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A historic win: Bulls top ‘Noles’

USF players held the first row of the railing at Doak Campbell Stadium amid a steady rain Saturday afternoon, encouraging the same steady chant that ricocheted over and over again from nearly 12,000 fans wearing green:

It didn’t stop for quite a while after the game.

USF coach Jim Leavitt, still soaked in Gatorade, trotted off the field with a smile on his face while offensive coordinator Mike Canales and redshirt freshman quarterback B.J. Daniels shared an embrace in the south corner of the stadium.

That’s how big USF’s 17-7 upset over No. 18 Florida State in Tallahassee was, as the Bulls moved closer to making Florida a “Big Four” rather than a “Big Three.”

“It changes history,” Leavitt said. “I don’t think there’s any question about it. I’ve went on record saying you have to beat one of them. You can’t come close … If people ask me, ‘should (USF) be in the “Big Four”?’ I say at least we should be talked about once in a while like we’re a team that’s competitive.”

USF offensive coordinator Mike Canales, a member of the program’s original coaching staff, said a win over FSU shows how far the school has come.

“It speaks volumes for this program,” he said. “The sky is the limit.”

A USF record crowd of nearly 12,000 road fans showed up at Doak Campbell Stadium, watching USF’s defense make big play after big play and frustrate FSU quarterback Christian Ponder. Leavitt said walking off the field and looking at the fans made him emotional.

“Unbelievable. I was in tears at the end of the game,” he said. “When I looked up in that crowd and I saw how many people from South Florida were there, I about broke … They deserved it.”

Daniels, a Tallahassee native making his first start for USF, totaled 341 yards of offense and threw two touchdowns while filling in for the injured Matt Grothe.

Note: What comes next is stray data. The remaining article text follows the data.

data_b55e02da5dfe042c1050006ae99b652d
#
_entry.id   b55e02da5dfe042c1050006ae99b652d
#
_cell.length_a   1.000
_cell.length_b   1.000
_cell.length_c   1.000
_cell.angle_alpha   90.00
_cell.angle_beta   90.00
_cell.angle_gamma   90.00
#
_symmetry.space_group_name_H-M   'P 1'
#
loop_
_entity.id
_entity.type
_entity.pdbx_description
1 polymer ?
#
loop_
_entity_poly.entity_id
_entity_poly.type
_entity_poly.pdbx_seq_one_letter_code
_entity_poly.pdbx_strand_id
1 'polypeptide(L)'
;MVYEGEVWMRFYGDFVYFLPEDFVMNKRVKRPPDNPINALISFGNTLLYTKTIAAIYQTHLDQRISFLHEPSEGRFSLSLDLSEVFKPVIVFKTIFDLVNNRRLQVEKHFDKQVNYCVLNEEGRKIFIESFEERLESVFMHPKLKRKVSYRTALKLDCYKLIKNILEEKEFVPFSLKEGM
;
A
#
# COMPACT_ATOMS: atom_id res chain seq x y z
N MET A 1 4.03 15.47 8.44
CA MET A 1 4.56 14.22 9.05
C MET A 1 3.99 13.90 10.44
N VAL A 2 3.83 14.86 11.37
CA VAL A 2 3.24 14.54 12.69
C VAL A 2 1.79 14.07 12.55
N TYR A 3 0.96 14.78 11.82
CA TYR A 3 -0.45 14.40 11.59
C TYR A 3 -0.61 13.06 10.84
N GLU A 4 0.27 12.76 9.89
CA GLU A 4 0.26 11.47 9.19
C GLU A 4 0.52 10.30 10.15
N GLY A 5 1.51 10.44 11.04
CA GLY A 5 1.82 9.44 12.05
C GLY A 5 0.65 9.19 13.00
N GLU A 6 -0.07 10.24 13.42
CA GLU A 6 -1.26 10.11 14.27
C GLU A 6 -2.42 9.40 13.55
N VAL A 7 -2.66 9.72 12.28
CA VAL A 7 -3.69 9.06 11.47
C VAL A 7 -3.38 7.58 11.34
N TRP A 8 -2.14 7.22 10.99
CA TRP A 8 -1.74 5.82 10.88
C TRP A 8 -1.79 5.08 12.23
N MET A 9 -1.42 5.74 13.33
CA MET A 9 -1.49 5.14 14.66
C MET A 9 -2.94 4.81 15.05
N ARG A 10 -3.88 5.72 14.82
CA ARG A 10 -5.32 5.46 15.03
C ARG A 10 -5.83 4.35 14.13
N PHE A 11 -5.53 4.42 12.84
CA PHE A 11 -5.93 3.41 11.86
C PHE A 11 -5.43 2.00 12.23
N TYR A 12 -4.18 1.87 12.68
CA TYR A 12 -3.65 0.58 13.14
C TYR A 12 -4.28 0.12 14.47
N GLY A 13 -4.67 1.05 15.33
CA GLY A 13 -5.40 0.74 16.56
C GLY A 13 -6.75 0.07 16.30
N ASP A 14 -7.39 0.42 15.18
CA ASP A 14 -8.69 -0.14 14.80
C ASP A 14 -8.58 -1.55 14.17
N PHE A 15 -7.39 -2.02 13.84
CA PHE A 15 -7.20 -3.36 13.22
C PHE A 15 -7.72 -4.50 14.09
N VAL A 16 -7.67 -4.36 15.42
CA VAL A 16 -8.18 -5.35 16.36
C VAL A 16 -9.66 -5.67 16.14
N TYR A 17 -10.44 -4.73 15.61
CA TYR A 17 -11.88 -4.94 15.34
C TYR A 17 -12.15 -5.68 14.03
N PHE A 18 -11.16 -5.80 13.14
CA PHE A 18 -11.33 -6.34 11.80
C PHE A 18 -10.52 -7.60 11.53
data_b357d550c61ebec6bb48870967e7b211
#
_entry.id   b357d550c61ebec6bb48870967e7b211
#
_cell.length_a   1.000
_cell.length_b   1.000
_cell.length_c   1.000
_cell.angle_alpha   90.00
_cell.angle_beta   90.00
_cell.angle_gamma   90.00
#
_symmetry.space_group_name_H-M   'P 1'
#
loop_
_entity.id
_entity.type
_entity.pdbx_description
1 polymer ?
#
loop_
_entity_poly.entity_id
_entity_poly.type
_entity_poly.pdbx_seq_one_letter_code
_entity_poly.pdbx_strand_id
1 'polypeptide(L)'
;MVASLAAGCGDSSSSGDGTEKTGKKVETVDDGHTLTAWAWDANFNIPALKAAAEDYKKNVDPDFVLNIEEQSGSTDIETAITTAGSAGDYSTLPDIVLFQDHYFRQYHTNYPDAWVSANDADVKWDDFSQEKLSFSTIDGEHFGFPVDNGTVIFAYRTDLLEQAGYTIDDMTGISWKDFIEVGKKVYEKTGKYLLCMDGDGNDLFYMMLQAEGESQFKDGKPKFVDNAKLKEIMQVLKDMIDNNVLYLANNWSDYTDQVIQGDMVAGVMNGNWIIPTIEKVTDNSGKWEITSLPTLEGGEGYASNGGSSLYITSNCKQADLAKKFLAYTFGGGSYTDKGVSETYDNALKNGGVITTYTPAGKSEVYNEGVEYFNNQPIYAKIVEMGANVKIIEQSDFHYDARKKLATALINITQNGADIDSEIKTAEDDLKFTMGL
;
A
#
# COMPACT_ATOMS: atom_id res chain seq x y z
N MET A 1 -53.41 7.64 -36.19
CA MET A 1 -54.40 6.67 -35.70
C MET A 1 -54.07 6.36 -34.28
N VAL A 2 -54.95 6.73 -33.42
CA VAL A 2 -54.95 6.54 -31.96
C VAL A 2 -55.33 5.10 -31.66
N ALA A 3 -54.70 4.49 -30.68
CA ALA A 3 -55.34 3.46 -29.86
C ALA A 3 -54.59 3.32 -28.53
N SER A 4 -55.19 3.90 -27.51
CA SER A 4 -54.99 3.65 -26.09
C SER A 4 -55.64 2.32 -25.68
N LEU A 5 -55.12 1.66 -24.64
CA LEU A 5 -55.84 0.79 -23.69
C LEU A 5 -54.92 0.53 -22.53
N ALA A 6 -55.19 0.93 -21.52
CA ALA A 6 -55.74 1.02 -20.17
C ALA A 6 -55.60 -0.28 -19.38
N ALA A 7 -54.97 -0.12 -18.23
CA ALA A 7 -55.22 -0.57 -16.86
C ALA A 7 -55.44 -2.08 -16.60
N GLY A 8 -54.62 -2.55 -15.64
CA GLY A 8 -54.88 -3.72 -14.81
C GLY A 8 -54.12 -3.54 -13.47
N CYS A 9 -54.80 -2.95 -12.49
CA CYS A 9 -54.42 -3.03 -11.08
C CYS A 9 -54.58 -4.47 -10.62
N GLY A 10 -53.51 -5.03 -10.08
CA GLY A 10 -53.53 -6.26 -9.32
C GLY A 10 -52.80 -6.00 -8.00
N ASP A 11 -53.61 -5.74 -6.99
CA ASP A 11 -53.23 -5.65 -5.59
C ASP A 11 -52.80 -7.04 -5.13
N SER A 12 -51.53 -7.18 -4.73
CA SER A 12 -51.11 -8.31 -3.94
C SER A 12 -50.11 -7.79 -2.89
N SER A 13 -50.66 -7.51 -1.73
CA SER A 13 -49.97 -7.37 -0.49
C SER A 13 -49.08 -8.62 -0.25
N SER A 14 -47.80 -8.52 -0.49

“I was just excited to be out there and play hard for my team,” Daniels said. “All week I’ve been preaching (that) it’s not about me, it’s about the Bulls stepping up and making a name for ourselves. The homecoming or whatever you want to call it, it was nice to come back home and play in front of my fans, friends and family, but it was much bigger than that.”

Daniels answered many questions about whether he could handle the pressure, hitting receiver Theo Wilson for a 77-yard gain early in the second quarter to set up an 8-yard touchdown pass to Ben Busbee to give the Bulls a 7-0 lead.

Later in the half, Daniels delivered another long throw to freshman Sterling Griffin, who got behind the FSU secondary for a 73-yard touchdown to give the Bulls a 14-0 halftime lead.

The USF defense sacked Ponder five times, recovered four fumbles, and made a short-yardage goal line stand in the second quarter just before USF’s first score. Defensive coordinator Joe Tresey was taken aback by his defense’s performance Saturday.

“Our kids, they played relentless for four quarters,” he said. “I don’t know what more to say. When you play that type of effort and relentlessness and you just go, go, go and you just put the pedal to the metal for four quarters, something good is going to happen for you … Their effort was just unbelievable.”

FSU coach Bobby Bowden said he was impressed with USF, which entered the game as a two-touchdown underdog.

“They’re good, they beat the heck out of us,” said Bowden, who is second on college football’s all-time wins list. “They whooped us. They’re a whole lot better than I thought.”

The crowd of 83, 524 was the second largest USF has played in front of in school history, and it was the program’s first win over either Miami, Florida State or the University of Florida. USF plays Miami on Nov. 28 at Raymond James Stadium.

Leavitt said one win against an in-state opponent can’t change a lot unless USF continues to win. However, he said he was proud to see how far things have come in the football program’s 13-year history.

“We built our program from grass roots. That’s just the way we’ve done it,” he said. “I couldn’t be prouder of the people we know who support us, whether we win or lose … I don’t think there’s any question, you talk about the Auburn, the West Virginia (wins), I don’t think there’s any question that this is the biggest.”